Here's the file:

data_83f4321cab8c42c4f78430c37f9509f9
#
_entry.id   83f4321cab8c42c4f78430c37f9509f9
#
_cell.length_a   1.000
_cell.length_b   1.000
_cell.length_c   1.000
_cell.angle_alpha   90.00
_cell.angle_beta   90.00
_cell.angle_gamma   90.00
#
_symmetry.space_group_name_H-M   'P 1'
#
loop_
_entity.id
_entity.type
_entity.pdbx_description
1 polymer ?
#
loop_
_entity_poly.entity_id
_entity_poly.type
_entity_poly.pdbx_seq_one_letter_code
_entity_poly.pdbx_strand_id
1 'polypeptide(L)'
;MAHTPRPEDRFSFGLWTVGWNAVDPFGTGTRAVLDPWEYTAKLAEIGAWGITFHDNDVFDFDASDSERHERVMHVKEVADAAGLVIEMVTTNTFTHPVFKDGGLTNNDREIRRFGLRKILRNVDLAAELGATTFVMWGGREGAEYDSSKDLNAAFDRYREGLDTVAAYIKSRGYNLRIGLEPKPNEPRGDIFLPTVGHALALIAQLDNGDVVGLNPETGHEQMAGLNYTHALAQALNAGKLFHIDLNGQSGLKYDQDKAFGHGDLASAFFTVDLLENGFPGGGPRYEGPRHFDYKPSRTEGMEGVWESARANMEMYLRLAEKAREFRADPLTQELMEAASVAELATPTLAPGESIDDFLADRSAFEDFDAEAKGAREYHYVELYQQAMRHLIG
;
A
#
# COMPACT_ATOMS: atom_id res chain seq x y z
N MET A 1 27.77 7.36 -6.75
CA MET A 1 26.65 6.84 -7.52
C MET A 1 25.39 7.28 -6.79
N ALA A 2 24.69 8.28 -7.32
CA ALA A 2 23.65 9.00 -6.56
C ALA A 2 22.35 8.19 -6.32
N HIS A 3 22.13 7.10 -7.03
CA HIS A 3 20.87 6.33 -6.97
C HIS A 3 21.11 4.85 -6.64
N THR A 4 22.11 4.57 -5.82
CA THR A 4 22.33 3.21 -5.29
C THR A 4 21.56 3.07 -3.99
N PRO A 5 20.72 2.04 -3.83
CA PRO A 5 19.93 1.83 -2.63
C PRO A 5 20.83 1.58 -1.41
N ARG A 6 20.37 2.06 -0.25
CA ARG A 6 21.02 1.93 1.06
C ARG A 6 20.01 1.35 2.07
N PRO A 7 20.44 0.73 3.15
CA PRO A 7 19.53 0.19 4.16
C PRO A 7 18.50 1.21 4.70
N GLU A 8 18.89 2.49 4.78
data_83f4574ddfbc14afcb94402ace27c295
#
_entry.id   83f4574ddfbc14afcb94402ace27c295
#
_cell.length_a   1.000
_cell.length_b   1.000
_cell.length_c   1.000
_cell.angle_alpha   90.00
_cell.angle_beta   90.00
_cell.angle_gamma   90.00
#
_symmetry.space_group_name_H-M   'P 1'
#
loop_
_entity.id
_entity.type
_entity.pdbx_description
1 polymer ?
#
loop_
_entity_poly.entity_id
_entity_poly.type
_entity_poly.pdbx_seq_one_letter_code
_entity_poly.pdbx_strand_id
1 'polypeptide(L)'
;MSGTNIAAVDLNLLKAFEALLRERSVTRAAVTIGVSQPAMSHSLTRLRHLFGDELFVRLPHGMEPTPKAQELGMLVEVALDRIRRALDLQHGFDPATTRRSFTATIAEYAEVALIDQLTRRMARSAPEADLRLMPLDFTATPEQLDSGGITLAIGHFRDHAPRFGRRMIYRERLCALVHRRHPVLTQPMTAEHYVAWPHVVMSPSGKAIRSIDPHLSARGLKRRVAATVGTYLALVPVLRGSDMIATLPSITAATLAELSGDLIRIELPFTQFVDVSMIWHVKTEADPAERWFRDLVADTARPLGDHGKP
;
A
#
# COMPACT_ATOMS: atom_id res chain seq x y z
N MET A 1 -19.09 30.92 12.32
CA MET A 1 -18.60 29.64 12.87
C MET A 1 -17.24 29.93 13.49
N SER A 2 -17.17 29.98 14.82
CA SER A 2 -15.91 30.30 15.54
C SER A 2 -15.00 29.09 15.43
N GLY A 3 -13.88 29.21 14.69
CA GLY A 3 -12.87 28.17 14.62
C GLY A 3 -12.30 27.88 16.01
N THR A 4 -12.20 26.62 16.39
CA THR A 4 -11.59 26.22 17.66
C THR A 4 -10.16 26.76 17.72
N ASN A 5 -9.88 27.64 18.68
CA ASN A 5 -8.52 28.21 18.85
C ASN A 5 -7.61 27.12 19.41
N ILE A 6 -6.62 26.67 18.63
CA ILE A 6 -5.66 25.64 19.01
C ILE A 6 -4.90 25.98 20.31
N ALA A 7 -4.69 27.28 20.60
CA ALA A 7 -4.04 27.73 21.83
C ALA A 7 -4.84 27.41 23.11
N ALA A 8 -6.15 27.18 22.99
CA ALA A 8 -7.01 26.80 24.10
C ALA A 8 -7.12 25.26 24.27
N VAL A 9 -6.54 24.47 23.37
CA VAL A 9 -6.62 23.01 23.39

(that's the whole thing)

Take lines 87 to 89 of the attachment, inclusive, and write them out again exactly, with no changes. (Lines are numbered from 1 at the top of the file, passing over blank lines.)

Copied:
CA SER A 2 -15.91 30.30 15.54
C SER A 2 -15.00 29.09 15.43
N GLY A 3 -13.88 29.21 14.69